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FAQ: Subqueries - Correlated Subqueries I

This community-built FAQ covers the “Correlated Subqueries I” exercise from the lesson “Subqueries”.

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This exercise can be found in the following Codecademy content:

SQL: Table Transformation

FAQs on the exercise Correlated Subqueries I

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I don’t understand the importance of
WHERE carrier = f.carrier

Could someone explain please?

4 Likes

The average value is calculated based on “carrier”, it is already compared with “distance”

2 Likes

This was confusing for me too.

I think since SQL is accessing the same table “flights” and column “distance” based on carriers SQL needs to distinguish the difference between the two. One instance of carriers is holding all the distances as “f.carrier” while the the other is holding the average (AVG) distances as just “carriers” so we are now comparing the two here: WHERE carrier = f.carrier I think SQL needs to be able to distinguish the two in order to use the < or > operators in the above query and give us the appropriate id associated to those carriers who are above or below average.

This is basically what @smilexdrus has stated and what I think I understood from it. I’m just trying to be more explanatory about it.

3 Likes

Why is there the following?
f.origin = flights.origin

Aren’t they both referring to the same chart and data?

1 Like

My understanding is that this will calculate the average distance for each carrier every time it comes up in the flight list.
i.e. the average for each carrier is calculated multiple times.

Is that true?
If so, is this a wasteful/slow way of doing it?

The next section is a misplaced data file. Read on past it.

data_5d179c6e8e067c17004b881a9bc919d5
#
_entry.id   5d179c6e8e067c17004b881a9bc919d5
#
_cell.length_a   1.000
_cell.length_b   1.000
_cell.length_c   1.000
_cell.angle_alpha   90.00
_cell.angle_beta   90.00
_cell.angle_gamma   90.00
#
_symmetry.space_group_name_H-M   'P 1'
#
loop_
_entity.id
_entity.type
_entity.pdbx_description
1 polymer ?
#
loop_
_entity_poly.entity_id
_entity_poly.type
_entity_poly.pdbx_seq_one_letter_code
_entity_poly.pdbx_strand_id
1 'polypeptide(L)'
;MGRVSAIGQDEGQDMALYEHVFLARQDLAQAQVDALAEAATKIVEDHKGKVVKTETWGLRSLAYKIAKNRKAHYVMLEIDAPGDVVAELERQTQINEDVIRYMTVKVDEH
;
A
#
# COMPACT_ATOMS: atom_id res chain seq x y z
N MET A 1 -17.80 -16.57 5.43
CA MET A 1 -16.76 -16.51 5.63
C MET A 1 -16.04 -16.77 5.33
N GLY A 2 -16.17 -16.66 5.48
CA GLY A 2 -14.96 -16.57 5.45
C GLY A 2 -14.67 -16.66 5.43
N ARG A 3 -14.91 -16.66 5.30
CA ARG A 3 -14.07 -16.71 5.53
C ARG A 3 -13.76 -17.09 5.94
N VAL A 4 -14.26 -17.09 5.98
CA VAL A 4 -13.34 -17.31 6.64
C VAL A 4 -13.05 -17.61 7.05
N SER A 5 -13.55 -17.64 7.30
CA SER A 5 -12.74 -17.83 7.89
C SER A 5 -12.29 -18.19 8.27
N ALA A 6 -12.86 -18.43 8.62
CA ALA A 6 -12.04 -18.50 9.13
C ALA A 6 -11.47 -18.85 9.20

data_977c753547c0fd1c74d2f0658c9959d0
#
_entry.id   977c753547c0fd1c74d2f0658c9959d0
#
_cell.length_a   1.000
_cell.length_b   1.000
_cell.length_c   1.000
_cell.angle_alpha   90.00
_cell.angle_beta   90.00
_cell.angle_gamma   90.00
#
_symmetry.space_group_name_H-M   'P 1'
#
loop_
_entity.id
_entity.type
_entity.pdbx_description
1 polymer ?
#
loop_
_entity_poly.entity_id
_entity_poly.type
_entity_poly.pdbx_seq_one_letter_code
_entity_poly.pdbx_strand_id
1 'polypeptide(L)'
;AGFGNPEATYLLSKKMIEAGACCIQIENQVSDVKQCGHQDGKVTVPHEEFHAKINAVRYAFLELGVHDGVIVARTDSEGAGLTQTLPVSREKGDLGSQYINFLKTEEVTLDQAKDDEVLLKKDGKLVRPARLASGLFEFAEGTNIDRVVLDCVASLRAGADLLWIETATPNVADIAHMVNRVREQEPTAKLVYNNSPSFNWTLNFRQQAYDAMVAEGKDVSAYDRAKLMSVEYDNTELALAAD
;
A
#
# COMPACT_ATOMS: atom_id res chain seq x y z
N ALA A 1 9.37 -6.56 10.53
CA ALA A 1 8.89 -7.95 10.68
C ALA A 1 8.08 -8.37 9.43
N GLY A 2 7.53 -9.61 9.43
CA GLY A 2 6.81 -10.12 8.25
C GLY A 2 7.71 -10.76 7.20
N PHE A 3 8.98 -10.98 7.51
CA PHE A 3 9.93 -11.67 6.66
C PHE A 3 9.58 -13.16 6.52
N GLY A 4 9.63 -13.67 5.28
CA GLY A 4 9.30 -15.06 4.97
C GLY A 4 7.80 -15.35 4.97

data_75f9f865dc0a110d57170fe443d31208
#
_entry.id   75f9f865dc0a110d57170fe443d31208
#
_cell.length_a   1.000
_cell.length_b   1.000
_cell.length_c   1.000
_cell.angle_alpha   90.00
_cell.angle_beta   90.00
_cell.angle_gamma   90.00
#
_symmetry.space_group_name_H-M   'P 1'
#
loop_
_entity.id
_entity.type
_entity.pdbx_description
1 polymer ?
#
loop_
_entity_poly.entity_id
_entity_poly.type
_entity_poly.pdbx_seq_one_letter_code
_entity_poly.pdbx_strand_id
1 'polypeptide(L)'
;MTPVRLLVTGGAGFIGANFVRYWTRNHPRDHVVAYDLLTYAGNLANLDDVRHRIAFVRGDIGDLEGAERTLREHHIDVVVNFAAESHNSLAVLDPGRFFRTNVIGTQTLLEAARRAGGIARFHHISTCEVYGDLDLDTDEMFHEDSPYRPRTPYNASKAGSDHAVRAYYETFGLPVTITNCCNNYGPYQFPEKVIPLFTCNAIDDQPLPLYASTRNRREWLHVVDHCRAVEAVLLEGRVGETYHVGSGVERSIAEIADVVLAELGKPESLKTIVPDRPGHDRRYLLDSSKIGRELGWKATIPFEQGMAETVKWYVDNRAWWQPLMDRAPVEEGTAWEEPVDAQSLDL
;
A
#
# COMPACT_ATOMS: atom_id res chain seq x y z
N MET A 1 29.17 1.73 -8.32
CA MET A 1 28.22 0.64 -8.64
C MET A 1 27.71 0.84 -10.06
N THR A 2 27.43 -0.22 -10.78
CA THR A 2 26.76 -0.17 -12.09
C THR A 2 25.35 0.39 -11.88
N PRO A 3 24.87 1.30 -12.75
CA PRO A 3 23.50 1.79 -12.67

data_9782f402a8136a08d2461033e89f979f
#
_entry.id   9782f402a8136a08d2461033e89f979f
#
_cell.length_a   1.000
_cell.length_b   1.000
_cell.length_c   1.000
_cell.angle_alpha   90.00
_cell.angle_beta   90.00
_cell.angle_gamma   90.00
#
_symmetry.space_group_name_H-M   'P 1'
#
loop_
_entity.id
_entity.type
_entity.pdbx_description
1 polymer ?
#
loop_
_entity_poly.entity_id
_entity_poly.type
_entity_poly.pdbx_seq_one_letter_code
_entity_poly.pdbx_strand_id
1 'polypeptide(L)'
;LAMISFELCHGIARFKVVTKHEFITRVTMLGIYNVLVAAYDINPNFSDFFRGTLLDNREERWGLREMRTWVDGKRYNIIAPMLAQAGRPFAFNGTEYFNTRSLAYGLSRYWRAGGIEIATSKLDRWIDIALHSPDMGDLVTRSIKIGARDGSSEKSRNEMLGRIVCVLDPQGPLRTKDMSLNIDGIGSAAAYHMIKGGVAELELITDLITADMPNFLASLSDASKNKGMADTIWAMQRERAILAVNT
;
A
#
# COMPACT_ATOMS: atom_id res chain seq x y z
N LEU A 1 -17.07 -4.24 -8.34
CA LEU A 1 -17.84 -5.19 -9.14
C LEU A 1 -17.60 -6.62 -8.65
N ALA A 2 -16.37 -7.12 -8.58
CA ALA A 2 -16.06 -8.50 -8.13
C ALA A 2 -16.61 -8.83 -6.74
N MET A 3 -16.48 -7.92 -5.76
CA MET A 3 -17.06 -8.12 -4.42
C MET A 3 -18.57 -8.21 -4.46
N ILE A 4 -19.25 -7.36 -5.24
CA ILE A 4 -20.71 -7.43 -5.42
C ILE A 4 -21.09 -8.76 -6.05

If so, how would you go about doing it otherwise? Would you create a table of carrier names and averages then look up the value in that? Would that actually speed things up?

Thanks in advance,
Alex

I don’t understand this:
SELECT id
FROM flights AS f
Why “as f”?
I tried omitting the “as f” part and used “WHERE carrier = flights.carrier” instead of “WHERE carrier = f.carrier”. Does it mean the same thing?

The aliased table (f) is used to distinquish between the two times that the flights table is approached for data. Simply put, the query refers to the same table twice:

Once to select ID’s where the distance is greater than…
Once to select the average distance.

The two are combined to create the result.

The query is confusing because multiple ways of working are used (aliased tables and non-aliased tables). Personally I would write the query as follows:

SELECT a.id
FROM flights AS a
WHERE a.distance > (
SELECT AVG(b.distance)
FROM flights as b
WHERE b.carrier = a.carrier);

This creates a far better overview of what is actually done.

Coming back to my earlier explanation:

Once to select ID’s where the distance is greater than… <- is extracted from aliased table a.
Once to select the average distance. <- is extracted from aliased table b.